Senate Democrats have a new pay-for to finance a "soft" infrastructure bill: renegotiating Medicare prescription drug prices to save $600 billion — setting up a battle between progressives and well-capitalized drug companies.
Why it matters: By targeting pharma, Democrats are opening up a funding stream President Biden didn't initially include in his $4 trillion Build Back Better agenda. It relied on hiking taxes on corporations and Americans earning over $400,000.
- Democrats also pick a fight with an industry prepared to spend millions to fend off attempts to alter its lucrative reimbursement rates.
- Using drug-price savings to finance an already complex legislative package adds another powerful player to a game with no margin for error — complicating final passage of the legislation.
What they are saying: “It's time that the pharmaceutical industry realizes that the federal budget is not a cow to be milked,” Sen. Elizabeth Warren (D-Mass.) told Axios.
- Sen. Bernie Sanders (I-Vt.), chair of the Senate Budget Committee, not only confirmed the $600 billion figure but suggested it was slightly higher.
- "I am definitely in favor of saving money from pharmaceutical drug prices," said Sen. Joe Manchin (D-W.Va.). “I think Medicare should be competitive. It’s bullshit that Medicaid is and Medicare is not. That doesn’t make any sense at all.”
- The federal government already exerts its considerable market power to negotiate down Medicaid drug prices.
The big picture: Renegotiating Medicare drug prices has long been a goal of Democratic politics, but the industry has successfully thwarted efforts to cut its profits.
- In May, the path ahead for the House’s drug pricing bill — HR 3, the technical name for a measure allowing Medicare to negotiate prices — suffered a blow when 10 centrist Democrats signaled their opposition in a letter to Speaker Nancy Pelosi (D-Calif.).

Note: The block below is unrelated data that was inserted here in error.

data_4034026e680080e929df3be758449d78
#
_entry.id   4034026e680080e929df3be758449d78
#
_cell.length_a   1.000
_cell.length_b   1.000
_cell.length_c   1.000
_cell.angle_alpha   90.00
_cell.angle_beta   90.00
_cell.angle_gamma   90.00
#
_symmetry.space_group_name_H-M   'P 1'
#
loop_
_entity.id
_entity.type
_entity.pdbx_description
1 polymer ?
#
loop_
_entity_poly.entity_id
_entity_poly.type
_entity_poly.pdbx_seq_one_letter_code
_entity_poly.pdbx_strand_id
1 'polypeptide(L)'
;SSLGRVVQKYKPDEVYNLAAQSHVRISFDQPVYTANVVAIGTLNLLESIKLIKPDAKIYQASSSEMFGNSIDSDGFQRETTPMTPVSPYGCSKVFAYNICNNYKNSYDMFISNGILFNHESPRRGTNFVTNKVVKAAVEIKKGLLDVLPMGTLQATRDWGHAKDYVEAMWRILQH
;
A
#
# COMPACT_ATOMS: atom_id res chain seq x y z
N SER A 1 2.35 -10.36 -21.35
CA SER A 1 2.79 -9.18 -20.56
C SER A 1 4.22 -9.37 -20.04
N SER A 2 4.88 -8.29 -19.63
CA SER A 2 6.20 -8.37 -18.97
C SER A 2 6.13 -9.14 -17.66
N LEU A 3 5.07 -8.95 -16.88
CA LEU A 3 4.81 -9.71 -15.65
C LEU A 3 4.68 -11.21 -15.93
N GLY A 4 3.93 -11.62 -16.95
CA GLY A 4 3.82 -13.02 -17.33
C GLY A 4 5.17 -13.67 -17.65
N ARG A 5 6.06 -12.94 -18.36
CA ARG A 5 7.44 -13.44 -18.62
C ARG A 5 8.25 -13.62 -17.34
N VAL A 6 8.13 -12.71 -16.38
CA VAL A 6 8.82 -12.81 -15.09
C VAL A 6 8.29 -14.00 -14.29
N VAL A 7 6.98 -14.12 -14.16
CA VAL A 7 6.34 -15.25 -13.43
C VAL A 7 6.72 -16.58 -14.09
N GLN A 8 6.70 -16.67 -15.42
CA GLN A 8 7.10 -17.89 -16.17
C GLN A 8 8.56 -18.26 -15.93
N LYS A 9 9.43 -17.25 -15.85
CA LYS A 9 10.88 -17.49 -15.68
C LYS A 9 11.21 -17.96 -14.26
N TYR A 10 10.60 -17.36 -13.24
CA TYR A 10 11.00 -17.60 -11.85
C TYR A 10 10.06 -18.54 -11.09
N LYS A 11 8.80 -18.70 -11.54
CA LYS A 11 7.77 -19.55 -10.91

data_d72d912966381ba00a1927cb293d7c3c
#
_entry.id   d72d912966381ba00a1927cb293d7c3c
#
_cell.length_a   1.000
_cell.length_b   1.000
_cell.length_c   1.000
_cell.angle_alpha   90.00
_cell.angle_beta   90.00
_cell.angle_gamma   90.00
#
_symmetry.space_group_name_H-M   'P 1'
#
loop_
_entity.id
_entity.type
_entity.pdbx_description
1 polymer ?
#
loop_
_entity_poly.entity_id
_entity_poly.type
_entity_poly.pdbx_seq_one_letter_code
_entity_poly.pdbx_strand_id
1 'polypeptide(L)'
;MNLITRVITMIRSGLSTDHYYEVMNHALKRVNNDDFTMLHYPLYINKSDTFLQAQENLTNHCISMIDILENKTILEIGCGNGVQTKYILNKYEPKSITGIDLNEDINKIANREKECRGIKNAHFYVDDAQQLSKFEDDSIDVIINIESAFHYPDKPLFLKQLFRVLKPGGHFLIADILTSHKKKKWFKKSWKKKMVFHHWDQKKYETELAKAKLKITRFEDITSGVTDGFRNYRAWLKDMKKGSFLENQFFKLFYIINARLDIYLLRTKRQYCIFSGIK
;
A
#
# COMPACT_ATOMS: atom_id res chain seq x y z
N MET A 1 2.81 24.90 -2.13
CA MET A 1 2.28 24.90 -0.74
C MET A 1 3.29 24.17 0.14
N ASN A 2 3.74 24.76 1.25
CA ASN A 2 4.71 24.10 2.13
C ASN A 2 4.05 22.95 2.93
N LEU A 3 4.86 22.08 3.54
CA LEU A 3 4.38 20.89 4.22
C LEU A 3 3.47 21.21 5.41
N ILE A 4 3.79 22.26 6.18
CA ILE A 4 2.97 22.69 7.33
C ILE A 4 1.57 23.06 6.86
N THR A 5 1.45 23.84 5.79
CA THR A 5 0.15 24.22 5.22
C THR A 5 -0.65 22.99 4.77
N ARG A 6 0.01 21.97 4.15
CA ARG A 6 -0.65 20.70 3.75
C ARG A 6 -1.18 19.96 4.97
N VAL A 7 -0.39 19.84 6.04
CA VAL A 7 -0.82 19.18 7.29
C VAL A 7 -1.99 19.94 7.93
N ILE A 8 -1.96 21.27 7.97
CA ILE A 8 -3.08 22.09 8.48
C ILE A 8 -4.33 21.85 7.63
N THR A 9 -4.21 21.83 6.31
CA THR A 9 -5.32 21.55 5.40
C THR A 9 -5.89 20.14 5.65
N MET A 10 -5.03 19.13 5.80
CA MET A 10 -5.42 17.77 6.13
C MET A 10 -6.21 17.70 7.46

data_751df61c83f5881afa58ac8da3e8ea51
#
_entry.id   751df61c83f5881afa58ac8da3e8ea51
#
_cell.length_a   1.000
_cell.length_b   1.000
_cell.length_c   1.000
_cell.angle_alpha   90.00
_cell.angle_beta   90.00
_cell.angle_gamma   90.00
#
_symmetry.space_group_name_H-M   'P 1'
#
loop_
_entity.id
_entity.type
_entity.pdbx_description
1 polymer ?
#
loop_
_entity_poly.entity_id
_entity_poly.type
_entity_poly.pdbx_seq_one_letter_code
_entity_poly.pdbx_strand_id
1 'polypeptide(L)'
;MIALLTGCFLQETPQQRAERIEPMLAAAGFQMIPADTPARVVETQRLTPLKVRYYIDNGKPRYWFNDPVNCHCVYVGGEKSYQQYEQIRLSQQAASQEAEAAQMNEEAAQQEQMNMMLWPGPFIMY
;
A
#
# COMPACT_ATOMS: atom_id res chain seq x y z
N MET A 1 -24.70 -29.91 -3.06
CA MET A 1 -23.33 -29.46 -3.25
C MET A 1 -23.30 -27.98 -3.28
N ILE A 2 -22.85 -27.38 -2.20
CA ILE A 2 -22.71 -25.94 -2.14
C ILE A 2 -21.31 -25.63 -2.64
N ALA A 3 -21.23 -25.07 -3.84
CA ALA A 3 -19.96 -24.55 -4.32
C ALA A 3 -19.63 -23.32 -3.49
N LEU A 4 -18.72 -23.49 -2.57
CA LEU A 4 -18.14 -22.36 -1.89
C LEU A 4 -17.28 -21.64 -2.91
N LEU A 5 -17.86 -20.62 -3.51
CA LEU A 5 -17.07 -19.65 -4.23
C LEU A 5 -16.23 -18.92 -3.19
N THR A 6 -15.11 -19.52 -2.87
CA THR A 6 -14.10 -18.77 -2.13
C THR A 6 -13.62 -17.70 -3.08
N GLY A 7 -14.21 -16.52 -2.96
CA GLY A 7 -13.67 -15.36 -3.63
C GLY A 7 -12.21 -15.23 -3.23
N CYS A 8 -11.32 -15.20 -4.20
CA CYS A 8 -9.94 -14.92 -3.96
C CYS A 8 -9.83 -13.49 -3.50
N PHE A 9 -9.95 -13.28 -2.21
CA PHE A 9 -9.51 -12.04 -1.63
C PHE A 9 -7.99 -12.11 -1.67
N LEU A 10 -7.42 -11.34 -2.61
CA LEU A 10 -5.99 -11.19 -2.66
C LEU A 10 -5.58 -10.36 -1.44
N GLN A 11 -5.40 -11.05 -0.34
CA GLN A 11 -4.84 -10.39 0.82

- In the Senate, any bill would face an even heavier lift, because it would require the support of all 50 Democrats.
Driving the news: Democrats are proceeding with a two-track infrastructure process: a $579 billion infrastructure "hard" package to pay for roads and bridges, and a Democrat-only, $3.5-trillion, tax-and-spending plan covering other concerns like climate change and child care.
- Biden paid Senate Democrats a lunchtime visit Wednesday to sell both packages. "We’re going to get this done," he later told reporters.
- Democrats working on the bipartisan component insist they're closing in on a deal, Axios' Alayna Treene reports.
- "I am optimistic that we can resolve the remaining issues and be in a place for floor action next week," Sen. Chris Coons (D-Del.) said.
- Sen. Jon Tester (D-Mont.), a key negotiator, echoed the same timeline.
Between the lines: The industry is counting on Democrats like Sen. Bob Menendez (N.J.), whose state is home to many drug companies, to fend off any challenges. Menendez was noncommittal.
- "I got to look at the whole package," he told Axios.
- "They will be at the table and participate in some way. What this is, and what’s the amount? That’s an open question."
- His Democratic colleague from New Jersey, Sen. Cory Booker, appeared more open to the proposal.
- "It’s an aberration of the free market not to be able to negotiate for drug prices," Booker told Axios.